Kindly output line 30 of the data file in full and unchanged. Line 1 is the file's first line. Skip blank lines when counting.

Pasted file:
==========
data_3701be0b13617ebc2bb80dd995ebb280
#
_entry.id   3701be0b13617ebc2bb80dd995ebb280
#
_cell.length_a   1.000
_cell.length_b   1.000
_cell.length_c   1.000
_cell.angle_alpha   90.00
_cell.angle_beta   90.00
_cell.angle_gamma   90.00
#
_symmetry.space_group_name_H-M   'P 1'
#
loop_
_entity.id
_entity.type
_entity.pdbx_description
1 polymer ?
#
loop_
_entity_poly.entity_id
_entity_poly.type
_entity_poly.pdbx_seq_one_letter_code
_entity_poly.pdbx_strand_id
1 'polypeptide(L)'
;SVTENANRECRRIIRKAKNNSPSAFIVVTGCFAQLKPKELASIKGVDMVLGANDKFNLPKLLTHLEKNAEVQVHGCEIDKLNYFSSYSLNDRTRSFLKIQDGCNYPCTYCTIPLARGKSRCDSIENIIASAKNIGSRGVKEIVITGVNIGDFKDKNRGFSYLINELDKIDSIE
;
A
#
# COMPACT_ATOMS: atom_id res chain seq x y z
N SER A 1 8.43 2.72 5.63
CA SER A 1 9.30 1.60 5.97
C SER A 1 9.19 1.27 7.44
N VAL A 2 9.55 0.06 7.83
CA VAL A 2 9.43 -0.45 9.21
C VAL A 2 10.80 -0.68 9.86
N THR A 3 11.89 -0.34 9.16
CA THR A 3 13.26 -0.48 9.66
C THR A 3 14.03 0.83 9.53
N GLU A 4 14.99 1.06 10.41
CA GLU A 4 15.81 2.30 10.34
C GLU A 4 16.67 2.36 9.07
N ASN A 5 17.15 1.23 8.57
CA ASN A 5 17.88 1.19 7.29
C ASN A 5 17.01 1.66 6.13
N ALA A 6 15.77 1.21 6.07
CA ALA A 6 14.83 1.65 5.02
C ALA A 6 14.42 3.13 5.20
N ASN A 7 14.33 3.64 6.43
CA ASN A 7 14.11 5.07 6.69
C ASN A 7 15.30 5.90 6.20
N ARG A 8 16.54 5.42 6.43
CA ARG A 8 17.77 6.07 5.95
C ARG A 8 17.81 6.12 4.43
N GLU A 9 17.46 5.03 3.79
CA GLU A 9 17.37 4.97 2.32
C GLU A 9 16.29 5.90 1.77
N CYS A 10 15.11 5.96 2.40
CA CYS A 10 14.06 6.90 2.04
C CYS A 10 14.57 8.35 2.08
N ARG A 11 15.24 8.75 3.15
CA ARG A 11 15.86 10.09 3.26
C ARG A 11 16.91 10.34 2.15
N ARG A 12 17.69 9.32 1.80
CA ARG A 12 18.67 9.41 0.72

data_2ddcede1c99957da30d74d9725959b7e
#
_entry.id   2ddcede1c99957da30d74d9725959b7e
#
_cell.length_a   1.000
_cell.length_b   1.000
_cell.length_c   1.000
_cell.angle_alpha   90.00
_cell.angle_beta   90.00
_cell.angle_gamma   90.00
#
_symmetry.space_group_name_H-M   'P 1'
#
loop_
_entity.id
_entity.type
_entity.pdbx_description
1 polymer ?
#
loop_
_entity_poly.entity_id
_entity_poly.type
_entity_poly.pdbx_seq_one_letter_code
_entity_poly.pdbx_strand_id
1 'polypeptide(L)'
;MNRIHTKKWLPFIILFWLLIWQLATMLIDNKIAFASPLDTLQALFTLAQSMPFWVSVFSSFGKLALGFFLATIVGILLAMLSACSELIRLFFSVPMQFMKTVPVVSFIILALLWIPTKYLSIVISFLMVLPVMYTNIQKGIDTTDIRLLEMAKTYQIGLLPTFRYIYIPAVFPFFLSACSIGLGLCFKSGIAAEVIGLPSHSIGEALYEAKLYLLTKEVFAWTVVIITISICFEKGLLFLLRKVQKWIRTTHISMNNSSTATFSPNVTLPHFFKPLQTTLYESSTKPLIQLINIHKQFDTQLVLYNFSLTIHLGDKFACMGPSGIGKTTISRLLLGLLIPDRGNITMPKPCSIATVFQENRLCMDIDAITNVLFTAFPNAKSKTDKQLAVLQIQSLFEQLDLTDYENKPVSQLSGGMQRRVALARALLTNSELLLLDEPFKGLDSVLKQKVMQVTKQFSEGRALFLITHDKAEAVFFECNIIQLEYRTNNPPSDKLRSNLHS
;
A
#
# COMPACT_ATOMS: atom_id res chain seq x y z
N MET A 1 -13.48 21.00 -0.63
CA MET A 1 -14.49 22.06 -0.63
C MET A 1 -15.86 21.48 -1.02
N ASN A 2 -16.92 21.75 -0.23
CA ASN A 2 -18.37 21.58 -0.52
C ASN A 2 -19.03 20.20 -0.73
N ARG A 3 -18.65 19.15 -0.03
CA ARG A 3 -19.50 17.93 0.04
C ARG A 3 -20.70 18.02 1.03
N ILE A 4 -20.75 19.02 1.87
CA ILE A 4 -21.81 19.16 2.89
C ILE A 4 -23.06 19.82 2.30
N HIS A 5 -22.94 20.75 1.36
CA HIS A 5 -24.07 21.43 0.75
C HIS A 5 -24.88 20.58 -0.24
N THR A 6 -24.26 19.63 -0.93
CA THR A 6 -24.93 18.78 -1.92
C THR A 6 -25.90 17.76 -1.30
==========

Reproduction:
# COMPACT_ATOMS: atom_id res chain seq x y z